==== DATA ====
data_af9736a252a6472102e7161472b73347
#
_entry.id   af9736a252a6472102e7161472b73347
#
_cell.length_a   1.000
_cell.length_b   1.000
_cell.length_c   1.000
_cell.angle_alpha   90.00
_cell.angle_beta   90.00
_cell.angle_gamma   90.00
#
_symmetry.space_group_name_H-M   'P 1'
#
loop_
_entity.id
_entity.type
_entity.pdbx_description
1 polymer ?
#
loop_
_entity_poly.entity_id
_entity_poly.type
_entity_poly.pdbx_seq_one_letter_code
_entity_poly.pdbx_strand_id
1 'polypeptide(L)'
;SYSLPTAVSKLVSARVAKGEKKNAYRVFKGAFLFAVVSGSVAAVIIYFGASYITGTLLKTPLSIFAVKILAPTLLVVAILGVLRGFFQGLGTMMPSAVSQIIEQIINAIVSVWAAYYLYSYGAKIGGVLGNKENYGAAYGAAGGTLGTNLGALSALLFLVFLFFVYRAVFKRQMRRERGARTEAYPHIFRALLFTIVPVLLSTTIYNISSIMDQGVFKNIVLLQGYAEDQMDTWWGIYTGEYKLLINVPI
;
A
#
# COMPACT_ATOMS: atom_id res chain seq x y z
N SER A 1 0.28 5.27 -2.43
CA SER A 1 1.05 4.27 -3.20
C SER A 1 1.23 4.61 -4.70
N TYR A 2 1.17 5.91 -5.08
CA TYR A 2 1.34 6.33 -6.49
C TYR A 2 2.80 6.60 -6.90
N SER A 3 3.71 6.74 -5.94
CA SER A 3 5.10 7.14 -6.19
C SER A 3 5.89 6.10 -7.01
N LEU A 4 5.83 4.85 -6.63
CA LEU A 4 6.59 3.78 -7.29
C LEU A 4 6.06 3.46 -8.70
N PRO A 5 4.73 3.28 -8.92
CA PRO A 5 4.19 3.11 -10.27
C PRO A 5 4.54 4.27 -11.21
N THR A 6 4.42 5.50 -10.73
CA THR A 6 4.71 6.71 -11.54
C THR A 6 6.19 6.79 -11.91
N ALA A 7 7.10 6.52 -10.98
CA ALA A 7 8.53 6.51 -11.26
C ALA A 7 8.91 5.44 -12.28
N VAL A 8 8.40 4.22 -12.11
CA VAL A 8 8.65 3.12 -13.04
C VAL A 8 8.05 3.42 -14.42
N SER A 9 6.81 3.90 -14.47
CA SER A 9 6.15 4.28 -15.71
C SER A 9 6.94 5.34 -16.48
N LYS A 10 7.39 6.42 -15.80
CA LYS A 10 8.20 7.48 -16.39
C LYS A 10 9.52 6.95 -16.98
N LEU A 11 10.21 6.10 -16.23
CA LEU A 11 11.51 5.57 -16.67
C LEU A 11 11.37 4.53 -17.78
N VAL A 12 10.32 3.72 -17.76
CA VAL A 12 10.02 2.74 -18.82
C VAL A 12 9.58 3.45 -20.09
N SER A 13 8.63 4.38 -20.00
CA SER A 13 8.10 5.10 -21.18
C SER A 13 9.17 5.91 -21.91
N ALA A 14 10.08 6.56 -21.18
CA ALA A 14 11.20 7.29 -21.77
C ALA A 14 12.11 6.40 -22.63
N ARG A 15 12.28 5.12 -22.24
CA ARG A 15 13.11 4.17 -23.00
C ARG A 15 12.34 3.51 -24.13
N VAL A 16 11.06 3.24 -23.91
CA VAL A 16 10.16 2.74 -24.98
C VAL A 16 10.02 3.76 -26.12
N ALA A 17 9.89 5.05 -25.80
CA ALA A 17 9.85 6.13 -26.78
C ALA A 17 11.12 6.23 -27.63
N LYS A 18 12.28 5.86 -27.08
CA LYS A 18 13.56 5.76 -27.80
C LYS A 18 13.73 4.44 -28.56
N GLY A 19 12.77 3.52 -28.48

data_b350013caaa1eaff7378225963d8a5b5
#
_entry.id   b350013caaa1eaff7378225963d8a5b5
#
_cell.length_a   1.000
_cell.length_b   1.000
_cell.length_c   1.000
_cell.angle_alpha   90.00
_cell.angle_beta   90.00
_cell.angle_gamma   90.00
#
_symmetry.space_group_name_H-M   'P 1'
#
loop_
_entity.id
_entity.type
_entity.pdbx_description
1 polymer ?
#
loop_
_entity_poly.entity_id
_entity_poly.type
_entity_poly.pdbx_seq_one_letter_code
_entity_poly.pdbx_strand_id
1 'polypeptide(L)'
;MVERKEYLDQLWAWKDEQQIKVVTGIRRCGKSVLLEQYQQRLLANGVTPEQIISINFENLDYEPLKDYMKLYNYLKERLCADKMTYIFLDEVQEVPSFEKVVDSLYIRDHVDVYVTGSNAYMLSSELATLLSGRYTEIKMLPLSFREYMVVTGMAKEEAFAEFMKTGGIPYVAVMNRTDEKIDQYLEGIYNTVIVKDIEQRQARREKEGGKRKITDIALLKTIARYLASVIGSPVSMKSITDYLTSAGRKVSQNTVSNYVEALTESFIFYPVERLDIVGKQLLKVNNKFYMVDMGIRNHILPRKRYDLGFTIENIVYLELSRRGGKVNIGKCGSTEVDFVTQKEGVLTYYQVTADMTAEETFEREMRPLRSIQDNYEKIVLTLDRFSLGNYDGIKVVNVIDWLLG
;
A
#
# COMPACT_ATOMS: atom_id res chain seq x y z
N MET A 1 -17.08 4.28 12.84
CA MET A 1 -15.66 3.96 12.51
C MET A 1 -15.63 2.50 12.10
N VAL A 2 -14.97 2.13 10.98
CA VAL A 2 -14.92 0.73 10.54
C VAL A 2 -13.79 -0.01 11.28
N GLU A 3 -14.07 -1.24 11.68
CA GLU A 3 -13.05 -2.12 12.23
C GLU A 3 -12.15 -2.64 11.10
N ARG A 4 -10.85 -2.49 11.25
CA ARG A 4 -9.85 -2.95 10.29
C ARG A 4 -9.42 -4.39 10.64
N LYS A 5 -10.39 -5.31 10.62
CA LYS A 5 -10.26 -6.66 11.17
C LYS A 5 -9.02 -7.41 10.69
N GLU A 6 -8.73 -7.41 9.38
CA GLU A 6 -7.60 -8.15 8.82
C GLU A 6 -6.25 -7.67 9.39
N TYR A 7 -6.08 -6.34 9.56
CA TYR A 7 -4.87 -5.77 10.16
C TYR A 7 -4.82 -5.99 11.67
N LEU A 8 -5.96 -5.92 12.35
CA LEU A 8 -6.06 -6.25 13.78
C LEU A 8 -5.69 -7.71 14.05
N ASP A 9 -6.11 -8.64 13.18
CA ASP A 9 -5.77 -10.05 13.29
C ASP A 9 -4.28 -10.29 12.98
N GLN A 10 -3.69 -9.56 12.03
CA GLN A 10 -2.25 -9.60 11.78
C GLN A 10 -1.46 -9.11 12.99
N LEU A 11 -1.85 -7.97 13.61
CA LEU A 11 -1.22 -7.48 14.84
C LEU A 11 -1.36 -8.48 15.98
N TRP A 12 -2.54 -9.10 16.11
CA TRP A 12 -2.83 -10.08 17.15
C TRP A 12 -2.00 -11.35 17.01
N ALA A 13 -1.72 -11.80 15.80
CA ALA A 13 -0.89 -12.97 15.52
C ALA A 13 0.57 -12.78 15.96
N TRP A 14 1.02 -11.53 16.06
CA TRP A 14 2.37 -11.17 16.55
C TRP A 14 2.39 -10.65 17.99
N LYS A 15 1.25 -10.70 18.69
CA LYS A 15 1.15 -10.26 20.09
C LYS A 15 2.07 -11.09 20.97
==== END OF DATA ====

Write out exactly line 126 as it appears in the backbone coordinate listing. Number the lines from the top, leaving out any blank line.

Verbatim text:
CA ARG A 4 -9.85 -2.95 10.29